Posted by: Omar C. Garcia | May 6, 2014

Connecting the Dots

Steve Jobs said, “You can’t connect the dots looking forward; you can only connect them looking backwards.” I had an opportunity to do just that on my recent trip to Ethiopia with my long-time friend Dr. Jerry Squyres. Jerry and I met at Hobby Airport in 1994. We had both been hired by LifeWay Christian Resources to write biblical exposition for what was then known as the Bible Book Study curriculum, later renamed Explore the Bible. We flew to Alabama together to meet with our editors at a retreat center and returned home as friends.

Little did I realize how God would use Jerry to turn my heart toward unreached people groups. Jerry and his wife Fran had served as the International Mission Board’s first journeyman couple to Taiwan in their early years of marriage. At the time we met, Jerry was serving as Education Pastor at a large church but was sensing God’s call to return to the nations. Within a year of our meeting, he left his position and turned his attention to mobilizing volunteers to engage with the world’s least reached peoples.

Searching for a man of peace. | 1999 | Bangladesh

Searching for a man of peace. | 1999 | Bangladesh

The thing that intrigued me most about Jerry was that, like Paul in Romans 15:20, he did not want to build on anyone else’s foundation. He truly wanted to engage with unengaged people groups living in difficult and even hostile places. He was interested in reaching out to those who had never had their first serving of Jesus. Within a short time I joined Jerry on mission to hard places in the 10/40 Window. The last trip we took together was to Darfur shortly after Colin Powell, then US Secretary of State, had visited this region and declared that Sudan was guilty of a terrible genocide there.

Jerry sharing good news. | 2004 | Al-Fashir in Darfur region of Sudan

Jerry sharing good news. | 2004 | Al-Fashir in Darfur region of Sudan

Hanging out with a guy like Jerry was exactly what I needed as a younger man interested in engaging strategically with the nations. I learned a lot from him through our conversations and by observation. God was using Jerry in those early years to shape my own ministry and to challenge me to consider the needs of those who are kept in darkness by hostile cultures and are in greatest need of the gospel. Jerry forced me to think deeply about the hard places.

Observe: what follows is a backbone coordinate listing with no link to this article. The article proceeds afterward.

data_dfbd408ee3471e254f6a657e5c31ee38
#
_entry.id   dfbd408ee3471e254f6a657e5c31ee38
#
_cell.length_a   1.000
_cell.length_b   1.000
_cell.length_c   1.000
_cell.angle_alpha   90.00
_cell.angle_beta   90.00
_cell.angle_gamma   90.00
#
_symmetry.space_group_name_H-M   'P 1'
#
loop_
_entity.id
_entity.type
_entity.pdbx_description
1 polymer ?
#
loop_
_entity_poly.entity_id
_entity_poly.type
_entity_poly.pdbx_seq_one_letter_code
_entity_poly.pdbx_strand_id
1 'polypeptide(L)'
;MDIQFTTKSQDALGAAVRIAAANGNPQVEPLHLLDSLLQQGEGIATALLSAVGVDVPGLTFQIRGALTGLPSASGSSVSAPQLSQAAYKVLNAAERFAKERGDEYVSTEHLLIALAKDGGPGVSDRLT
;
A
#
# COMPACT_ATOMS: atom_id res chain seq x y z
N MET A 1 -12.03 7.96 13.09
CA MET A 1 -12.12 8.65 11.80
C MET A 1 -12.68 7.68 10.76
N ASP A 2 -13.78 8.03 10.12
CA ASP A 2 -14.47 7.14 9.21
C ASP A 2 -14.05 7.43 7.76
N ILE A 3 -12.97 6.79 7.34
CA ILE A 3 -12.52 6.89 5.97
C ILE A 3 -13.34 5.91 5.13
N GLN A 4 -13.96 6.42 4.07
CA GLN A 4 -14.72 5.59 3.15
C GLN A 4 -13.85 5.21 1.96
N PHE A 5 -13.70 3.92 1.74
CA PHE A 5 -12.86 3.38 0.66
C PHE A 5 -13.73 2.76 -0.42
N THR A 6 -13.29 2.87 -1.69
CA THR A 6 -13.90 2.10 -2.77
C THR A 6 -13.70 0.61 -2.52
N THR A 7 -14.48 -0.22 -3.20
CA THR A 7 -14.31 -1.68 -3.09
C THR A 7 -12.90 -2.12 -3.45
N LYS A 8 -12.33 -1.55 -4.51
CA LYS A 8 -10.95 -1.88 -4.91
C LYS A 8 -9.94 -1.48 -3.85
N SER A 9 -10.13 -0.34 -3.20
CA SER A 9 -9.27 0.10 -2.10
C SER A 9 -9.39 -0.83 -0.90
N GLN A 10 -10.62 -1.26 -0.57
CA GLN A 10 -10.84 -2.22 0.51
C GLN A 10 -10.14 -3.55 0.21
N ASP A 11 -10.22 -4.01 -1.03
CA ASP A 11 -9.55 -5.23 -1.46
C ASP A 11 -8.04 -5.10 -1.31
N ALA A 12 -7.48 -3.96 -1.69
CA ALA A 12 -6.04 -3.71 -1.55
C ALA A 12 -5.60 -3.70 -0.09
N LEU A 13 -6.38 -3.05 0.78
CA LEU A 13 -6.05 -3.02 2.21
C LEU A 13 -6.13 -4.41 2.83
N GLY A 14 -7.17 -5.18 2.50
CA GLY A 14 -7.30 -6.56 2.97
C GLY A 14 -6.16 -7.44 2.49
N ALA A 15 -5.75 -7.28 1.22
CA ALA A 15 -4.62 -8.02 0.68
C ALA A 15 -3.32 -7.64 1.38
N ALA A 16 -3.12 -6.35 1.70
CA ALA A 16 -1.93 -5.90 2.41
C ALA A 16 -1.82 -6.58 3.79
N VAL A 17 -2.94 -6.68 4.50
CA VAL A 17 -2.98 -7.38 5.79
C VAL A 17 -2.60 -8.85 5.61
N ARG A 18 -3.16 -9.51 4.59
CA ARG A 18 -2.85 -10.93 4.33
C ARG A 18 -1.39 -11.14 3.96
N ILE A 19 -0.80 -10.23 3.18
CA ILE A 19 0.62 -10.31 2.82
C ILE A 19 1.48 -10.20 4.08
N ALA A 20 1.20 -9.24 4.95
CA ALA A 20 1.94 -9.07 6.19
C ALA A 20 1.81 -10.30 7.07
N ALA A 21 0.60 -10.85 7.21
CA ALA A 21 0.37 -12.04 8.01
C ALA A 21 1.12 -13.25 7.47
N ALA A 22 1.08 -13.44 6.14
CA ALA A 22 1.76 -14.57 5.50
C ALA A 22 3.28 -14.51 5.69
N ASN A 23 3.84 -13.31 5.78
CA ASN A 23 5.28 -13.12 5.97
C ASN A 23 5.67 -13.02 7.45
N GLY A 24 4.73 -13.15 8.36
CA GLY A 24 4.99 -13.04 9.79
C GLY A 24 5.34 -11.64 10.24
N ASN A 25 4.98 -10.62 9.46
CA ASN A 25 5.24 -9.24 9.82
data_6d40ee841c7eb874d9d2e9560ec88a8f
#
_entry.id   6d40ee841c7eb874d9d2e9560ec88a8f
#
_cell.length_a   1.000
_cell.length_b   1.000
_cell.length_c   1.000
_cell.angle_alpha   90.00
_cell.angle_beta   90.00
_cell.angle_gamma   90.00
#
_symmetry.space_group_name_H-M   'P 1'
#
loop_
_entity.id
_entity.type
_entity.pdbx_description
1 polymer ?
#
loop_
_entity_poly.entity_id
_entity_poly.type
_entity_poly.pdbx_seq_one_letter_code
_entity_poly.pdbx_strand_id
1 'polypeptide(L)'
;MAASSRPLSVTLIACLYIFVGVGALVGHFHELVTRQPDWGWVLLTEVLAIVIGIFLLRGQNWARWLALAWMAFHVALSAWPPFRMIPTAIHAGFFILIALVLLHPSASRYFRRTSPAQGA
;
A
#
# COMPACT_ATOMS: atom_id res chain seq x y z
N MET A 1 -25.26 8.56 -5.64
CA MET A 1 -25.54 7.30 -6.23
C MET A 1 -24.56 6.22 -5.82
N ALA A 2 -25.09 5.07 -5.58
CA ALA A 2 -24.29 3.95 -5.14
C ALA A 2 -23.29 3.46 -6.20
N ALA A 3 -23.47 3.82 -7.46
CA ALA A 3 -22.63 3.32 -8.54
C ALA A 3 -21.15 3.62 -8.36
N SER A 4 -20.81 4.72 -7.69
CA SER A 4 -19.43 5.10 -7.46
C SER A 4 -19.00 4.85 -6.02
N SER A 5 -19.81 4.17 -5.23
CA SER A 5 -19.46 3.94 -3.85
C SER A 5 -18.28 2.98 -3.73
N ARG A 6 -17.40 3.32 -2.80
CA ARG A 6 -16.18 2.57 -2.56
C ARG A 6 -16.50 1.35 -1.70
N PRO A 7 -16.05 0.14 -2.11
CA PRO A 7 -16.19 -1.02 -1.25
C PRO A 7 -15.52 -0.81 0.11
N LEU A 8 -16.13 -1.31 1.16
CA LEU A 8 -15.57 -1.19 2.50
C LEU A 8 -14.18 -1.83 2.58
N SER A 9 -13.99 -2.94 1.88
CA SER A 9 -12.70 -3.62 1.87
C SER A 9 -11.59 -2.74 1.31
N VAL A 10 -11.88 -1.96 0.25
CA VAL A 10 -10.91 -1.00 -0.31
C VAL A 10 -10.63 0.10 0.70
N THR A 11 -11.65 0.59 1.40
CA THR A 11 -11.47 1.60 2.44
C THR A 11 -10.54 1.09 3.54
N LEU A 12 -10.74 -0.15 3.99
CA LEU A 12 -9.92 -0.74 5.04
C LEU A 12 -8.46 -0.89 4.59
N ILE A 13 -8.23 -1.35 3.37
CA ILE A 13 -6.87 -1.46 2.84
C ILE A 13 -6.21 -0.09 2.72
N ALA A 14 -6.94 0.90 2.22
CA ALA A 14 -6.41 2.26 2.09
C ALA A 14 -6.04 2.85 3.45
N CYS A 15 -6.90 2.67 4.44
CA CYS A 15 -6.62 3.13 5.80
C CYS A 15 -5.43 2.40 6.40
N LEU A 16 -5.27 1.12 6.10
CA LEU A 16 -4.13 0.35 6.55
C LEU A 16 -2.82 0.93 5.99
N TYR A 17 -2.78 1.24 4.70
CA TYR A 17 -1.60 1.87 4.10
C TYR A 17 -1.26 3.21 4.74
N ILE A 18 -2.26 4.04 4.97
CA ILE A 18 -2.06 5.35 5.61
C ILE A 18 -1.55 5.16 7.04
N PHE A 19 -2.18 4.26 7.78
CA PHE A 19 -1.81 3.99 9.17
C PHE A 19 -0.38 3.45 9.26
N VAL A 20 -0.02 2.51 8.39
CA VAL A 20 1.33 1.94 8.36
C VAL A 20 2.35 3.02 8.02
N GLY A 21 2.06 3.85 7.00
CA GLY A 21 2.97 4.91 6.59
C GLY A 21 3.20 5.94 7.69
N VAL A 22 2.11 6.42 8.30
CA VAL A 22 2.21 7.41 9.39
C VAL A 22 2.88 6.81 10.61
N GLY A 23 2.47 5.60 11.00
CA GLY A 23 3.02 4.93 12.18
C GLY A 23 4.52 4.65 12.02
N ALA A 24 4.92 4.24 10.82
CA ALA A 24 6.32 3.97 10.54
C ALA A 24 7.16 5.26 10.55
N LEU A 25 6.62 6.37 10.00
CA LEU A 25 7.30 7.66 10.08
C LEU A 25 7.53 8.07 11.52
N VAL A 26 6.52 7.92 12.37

A visit to the village barbershop. | 1999 | Bangladesh

Jerry looking on as I get a close shave. | 1999 | Bangladesh

In 1999, while traveling by train from Ulan Bator to Beijing across the Gobi Desert, I made a commitment to give my life to engaging with the people of the 10/40 Window as much as possible. Looking back on it all, I can easily connect the dots and see how God used Jerry to lead me to that commitment. Over the years, I have continued to learn from Jerry and his work of mobilizing multiplied hundreds to serve the least reached.

A few months ago Jerry and I met for lunch where he shared with me about the plight of unaccompanied Eritrean refugee kids in northern Ethiopia. As we sat and talked I could hear his familiar heartbeat for reaching out to those in difficult places. Because of the magnitude of the need, Jerry asked if Kingsland would join him in helping to change the world for these kids. He asked just at the time when I had been seeking God about the next challenge for our VBS kids. Over the next days God confirmed that we should join Jerry in this strategic initiative.

Our team. | April 2014 | Shire, Ethiopia

Our team. | April 2014 | Shire, Ethiopia

God reminded me this past week in Ethiopia that even though I am a seasoned traveler and mobilizer of volunteer teams, I can still learn from mentors like Jerry. I found myself taking lots of mental notes as I once again watched Jerry, now 70 years-old, in action — among the kids, in meetings with the UN and Ethiopian authorities responsible for refugees, and with team members. And I found myself thanking God that our paths had crossed in 1994. That “dot” played an important role in my life and ministry.

The truth of the matter is that none of us become who we are or get where we are solely because of our own efforts. God does indeed use others to provide us with opportunities for growth that we might otherwise have never experienced or to open doors that might otherwise have remained shut. To fail to recognize, acknowledge, or to give thanks for those “dots” is nothing short of arrogance and ingratitude. I am grateful for how God used Jerry to influence the course of my life and ministry. I look forward to how God will use us as we labor together in the coming months to help change the world for some of the most vulnerable kids on the planet.


Responses

  1. And now I’m being blessed by just reading about it!

  2. Bro O,

    You inspire me to be a better person…

  3. It is a very interesting things to me to learning that, how you met each other long times ago!

    I have had an opportunity to work with one week with Dr. Jerry Squares, as a translator for His team in Rajshahi, Bangladesh. It was year 2000. Good looking the pictures!

    I am learning so much through reading the articles!

    Thanks!

    Mortuza

    Bangladesh.

    • Thanks for your service as a translator, Mortuza. You have helped so many of us to tell the good news in Bangladesh. God bless you.


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